Wednesday, 20 September 2017

Quickly find a cached execution plan of an Ad-Hoc query

It is clear that sometimes we just need to find a cached execution plan as quickly as possible so that it can be analysed and then use it to optimise the code in question. This work might be harder if the workload of a database server is based on ad-hoc queries because they do not reuse cached plan as good as stored procedures do especially if Ad-Hoc queries work with parameters, so in this context, we might find many cached plans for only one Ad-Hoc query and it will then make more difficult spot what we are looking for. It is of paramount importance to remember that optimisation and tuning is a never-ending task and it is worthy of our attention every so often. Today I am coming with the following script to help quickly find a cached plan execution plan for an ad-hoc query. This query filters out by the specific text you are looking for in the ad-query.

SELECT TOP 10 st.text AS [SQLText], cp.cacheobjtype CacheObjType, cp.objtype ObjType,
COALESCE(DB_NAME(st.dbid), DB_NAME(CAST(pa.value AS INT))+'*',
'Resource') AS [DatabaseName], cp.usecounts AS [PlanUsage], qp.query_plan
FROM sys.dm_exec_cached_plans cp
CROSS APPLY sys.dm_exec_sql_text(cp.plan_handle) st
CROSS APPLY sys.dm_exec_query_plan(cp.plan_handle) qp
OUTER APPLY sys.dm_exec_plan_attributes(cp.plan_handle) pa
WHERE pa.attribute = 'dbid'
AND st.text LIKE '%some text of the object or ad-hoc query%'

It well worth noting that That is why it is highly advisable using stored procedures so that CPU and memory resources can be used more efficiently. That is all for now, let me know any remarks you may have. Stay tuned.

Tuesday, 12 September 2017

Detecting poor cursor usage in SQL Server

Without a shadow of a doubt, poor cursor usage issue is an essential aspect to review so as to reduce the possibility of having CPU bottleneck issues, and determine whether cursors are the most appropriate means to accomplish the processing or whether a set-based operation is possible. It is well know that set-based operation is generally more efficient, but if you make the decision of using cursors, you should ensure that it does not represent an issue for the database in question. Thus, detecting poor cursor usage and taking certain measures to ease the problem is crucial, and in SQL Server there are some techniques available to be used to diagnose the issue. To begin with, by using performance counters we are able to analyse the issue and find out the extent to which poor cursor usage is adversely affecting on the performance of specific workloads or the whole database. For instance, here is the counter SQL Server: Cursor Manager By Type: Cursor Requests/Sec which retrieves information about the number of SQL cursor requests received by the server. On the top of that, it is possible to filter out by the cursor manager instance such as API Cursor (only the API cursor information), TSQL Global Cursor and TSQL Local Cursor. Have a look at SQL Server, Cursor Manager by Type Object to get more info about the counter.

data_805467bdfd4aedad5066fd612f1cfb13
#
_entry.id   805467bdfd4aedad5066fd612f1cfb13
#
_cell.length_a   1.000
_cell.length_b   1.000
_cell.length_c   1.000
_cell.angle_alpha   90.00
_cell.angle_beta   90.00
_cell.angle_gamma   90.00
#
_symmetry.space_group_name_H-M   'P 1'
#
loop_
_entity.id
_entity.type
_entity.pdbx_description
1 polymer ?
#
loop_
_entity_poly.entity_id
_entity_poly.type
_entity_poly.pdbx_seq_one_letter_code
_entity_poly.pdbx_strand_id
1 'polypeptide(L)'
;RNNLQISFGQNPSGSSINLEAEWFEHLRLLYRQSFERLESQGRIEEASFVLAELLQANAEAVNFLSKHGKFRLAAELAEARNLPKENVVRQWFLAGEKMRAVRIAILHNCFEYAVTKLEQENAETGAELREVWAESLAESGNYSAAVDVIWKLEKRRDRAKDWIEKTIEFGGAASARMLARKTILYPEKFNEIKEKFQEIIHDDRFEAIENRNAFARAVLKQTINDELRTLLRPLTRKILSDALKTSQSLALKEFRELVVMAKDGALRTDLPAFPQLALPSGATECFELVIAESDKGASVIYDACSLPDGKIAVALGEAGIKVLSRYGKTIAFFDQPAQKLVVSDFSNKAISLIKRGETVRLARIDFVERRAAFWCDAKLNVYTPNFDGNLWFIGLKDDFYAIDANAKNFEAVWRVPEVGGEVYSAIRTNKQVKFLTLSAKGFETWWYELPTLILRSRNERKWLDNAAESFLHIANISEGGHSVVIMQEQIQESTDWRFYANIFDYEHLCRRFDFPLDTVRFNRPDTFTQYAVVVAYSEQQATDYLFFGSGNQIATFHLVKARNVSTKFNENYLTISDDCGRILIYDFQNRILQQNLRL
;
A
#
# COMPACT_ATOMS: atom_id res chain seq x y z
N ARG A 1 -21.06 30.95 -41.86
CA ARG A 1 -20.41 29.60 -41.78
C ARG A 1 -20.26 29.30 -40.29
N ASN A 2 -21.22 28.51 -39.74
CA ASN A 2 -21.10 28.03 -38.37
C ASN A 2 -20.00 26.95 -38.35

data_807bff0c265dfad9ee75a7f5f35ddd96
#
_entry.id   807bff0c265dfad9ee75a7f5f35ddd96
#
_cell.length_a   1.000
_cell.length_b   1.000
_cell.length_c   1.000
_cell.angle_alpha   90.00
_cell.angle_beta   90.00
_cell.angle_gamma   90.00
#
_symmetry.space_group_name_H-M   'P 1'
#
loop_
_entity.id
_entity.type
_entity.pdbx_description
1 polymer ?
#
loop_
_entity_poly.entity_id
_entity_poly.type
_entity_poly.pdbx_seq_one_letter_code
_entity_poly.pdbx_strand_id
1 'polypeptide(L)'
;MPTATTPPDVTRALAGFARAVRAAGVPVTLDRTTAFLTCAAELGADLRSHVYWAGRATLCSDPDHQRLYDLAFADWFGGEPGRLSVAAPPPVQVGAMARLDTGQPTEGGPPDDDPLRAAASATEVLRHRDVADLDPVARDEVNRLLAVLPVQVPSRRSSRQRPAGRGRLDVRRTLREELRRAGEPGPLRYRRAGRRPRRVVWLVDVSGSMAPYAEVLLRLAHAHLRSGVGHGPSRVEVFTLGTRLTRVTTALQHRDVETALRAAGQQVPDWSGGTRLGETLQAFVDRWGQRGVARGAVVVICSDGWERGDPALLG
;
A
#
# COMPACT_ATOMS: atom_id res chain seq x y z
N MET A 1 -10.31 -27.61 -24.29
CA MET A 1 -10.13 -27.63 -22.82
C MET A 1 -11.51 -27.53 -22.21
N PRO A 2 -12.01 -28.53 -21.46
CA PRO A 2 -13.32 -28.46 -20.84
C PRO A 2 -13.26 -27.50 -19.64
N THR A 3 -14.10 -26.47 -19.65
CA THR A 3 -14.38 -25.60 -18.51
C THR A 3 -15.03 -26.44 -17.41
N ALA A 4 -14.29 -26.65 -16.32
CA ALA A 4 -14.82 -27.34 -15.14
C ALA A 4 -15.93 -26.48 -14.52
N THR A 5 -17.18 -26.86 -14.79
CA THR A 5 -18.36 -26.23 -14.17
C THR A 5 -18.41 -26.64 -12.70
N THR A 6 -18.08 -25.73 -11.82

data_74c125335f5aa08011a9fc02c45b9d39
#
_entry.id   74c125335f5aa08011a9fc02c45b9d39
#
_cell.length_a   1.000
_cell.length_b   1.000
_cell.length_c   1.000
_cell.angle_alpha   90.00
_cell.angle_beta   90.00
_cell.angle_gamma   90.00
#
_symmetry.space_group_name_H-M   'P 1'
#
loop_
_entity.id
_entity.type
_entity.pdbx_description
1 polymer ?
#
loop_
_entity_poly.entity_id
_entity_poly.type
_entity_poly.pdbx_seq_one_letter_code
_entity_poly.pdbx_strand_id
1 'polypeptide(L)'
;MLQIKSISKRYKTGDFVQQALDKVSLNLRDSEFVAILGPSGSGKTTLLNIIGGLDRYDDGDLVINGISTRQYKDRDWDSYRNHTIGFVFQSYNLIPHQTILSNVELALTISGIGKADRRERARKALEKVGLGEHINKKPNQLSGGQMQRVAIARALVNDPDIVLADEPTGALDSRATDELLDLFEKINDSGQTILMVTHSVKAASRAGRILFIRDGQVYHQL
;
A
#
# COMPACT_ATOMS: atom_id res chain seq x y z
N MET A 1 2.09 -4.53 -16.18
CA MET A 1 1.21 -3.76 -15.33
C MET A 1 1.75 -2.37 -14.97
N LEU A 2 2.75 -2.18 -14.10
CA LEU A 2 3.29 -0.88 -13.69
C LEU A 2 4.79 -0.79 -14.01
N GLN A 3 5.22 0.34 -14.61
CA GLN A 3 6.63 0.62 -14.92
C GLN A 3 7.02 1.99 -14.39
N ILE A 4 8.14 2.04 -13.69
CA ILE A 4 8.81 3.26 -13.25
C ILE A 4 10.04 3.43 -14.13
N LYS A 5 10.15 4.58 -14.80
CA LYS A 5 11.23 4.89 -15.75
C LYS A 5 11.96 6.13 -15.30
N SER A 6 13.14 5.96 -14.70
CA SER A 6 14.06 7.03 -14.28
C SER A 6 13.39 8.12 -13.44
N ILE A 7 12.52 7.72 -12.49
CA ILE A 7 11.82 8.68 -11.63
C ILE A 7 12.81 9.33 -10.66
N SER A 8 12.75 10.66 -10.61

On the other hand, using SQL Trace is also helpful, for example, use a trace that includes the RPC:Completed event class search for 'sp_cursorfetch' statements. The value of the fourth parameter is the number of rows returned by the fetch. It is worth noting that the maximum number of rows that are requested to be returned is specified as an input parameter in the corresponding RPC:Starting event class. Finally, by using the DMV 'sys.dm_exec_cursors' we can also determine whether poor cursor usage exists in the database server as Transact-SQL cursors always have a fetch buffer of 1 and for API cursors it should be higher.

select c.* 
from sys.dm_exec_sessions s
    cross apply sys.dm_exec_cursors(con.session_id) as c
where cur.fetch_buffer_size = 1 
    and cur.properties LIKE 'API%'